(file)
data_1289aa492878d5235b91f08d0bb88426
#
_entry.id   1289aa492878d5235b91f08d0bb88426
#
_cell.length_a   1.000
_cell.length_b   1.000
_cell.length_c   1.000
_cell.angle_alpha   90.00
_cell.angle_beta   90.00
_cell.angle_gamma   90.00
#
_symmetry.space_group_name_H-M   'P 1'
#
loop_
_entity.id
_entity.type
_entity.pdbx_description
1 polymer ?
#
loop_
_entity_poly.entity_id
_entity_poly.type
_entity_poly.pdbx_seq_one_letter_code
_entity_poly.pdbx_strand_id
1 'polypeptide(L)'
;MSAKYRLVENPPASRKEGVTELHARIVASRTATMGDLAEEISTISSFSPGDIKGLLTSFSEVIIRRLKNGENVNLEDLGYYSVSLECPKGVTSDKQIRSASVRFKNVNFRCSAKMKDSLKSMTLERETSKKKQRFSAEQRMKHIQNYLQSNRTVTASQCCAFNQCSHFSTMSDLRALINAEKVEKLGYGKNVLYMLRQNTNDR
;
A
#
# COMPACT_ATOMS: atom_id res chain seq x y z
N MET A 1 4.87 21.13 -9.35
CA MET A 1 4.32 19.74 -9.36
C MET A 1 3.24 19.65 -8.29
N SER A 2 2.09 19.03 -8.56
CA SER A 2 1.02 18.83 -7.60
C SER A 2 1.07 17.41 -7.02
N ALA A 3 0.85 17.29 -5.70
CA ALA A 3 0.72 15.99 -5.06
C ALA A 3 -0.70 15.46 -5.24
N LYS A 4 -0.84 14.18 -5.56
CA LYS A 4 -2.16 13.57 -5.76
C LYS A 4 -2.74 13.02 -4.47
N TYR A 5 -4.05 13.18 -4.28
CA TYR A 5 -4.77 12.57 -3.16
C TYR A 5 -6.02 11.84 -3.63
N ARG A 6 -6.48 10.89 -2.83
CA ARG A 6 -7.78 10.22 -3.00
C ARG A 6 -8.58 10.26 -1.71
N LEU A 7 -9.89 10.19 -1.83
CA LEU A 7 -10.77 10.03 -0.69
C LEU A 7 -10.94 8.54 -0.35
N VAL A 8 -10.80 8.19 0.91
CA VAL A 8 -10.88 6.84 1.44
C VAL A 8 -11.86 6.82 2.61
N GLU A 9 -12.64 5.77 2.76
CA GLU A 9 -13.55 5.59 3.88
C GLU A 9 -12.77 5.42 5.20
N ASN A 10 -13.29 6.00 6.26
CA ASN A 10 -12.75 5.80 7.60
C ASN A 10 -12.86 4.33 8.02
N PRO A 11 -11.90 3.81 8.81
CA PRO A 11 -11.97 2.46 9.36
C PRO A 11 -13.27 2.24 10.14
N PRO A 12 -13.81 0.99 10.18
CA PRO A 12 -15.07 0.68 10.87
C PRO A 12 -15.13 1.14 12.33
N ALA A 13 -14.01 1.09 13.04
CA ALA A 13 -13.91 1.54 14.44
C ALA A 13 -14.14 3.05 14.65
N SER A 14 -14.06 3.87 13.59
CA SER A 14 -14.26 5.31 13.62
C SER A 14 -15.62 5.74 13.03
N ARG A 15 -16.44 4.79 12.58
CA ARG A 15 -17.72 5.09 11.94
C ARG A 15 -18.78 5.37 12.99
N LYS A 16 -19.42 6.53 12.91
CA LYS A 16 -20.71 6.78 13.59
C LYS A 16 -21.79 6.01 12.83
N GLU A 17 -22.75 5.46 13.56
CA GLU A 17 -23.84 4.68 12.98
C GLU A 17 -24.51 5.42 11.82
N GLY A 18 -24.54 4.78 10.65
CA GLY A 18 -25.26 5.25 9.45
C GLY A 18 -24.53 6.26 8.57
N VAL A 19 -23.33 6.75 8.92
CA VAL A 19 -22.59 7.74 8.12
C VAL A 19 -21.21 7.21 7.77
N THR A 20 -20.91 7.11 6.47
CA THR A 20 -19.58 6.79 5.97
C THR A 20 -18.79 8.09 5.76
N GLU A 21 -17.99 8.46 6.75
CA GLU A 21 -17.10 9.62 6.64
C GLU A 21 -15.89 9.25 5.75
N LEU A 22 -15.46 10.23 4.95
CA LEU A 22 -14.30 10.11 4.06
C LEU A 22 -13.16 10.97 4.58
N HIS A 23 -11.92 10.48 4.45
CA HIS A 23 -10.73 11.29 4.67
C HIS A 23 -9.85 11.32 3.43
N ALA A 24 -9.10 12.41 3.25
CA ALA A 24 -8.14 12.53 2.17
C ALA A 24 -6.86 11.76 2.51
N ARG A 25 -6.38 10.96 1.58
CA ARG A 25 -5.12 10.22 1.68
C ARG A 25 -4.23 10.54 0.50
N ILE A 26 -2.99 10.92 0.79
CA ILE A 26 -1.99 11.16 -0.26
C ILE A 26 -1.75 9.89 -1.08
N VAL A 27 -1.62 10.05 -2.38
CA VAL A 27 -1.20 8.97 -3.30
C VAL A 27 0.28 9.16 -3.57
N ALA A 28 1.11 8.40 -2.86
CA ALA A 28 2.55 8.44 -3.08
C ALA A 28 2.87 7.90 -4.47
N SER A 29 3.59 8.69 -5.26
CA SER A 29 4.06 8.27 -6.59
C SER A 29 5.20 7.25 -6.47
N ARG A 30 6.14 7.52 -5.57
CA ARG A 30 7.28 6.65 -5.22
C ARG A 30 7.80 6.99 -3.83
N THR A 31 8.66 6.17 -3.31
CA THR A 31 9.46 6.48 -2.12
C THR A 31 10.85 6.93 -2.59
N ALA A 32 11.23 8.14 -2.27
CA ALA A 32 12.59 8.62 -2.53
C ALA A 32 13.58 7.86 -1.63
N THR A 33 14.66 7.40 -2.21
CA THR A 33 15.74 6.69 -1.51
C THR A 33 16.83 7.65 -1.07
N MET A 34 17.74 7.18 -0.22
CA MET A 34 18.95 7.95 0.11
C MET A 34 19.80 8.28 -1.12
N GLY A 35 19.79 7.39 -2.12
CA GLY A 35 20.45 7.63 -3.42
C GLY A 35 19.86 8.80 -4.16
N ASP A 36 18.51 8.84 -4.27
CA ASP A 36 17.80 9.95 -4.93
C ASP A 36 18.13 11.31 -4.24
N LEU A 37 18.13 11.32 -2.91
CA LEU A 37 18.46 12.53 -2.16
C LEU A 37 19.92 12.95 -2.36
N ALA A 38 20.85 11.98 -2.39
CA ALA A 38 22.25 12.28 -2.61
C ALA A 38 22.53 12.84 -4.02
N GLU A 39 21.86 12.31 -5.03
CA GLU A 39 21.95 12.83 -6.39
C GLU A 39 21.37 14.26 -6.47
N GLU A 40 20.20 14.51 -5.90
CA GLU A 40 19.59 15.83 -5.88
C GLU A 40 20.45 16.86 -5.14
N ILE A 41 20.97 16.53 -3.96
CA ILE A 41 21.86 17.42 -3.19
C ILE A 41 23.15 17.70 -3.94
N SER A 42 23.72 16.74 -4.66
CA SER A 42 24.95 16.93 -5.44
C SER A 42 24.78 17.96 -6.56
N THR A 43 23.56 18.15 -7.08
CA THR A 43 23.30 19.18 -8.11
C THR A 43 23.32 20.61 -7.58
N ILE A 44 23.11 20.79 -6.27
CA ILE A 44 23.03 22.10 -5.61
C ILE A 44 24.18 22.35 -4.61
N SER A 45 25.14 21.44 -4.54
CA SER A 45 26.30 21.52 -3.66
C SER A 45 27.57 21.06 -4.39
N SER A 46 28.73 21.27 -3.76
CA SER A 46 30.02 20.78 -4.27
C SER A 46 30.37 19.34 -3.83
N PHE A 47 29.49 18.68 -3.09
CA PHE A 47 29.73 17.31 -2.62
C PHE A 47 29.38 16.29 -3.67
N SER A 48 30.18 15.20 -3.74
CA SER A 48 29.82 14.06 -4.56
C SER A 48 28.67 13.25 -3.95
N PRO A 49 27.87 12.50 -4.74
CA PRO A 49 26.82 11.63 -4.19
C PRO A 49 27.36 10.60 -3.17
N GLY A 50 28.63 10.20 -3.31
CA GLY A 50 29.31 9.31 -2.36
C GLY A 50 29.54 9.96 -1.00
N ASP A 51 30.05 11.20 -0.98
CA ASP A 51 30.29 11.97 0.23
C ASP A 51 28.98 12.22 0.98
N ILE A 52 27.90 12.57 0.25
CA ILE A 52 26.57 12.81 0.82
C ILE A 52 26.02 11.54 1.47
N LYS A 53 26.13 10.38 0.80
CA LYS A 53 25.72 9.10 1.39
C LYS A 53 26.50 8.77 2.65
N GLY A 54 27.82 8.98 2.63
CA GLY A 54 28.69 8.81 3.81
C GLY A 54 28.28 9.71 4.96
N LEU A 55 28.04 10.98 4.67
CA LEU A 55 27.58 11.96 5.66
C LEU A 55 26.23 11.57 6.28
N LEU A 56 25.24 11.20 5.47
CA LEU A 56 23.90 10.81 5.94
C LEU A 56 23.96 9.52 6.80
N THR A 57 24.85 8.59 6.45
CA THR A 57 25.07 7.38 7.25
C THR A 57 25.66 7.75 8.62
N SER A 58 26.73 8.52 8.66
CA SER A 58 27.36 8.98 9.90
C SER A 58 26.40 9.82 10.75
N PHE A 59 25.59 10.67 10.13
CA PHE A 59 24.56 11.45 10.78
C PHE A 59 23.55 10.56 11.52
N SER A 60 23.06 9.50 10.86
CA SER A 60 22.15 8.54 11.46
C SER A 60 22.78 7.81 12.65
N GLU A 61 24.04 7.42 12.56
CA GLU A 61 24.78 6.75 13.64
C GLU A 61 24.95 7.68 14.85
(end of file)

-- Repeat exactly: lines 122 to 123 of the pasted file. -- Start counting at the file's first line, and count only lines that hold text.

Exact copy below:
CA THR A 31 9.46 6.48 -2.12
C THR A 31 10.85 6.93 -2.59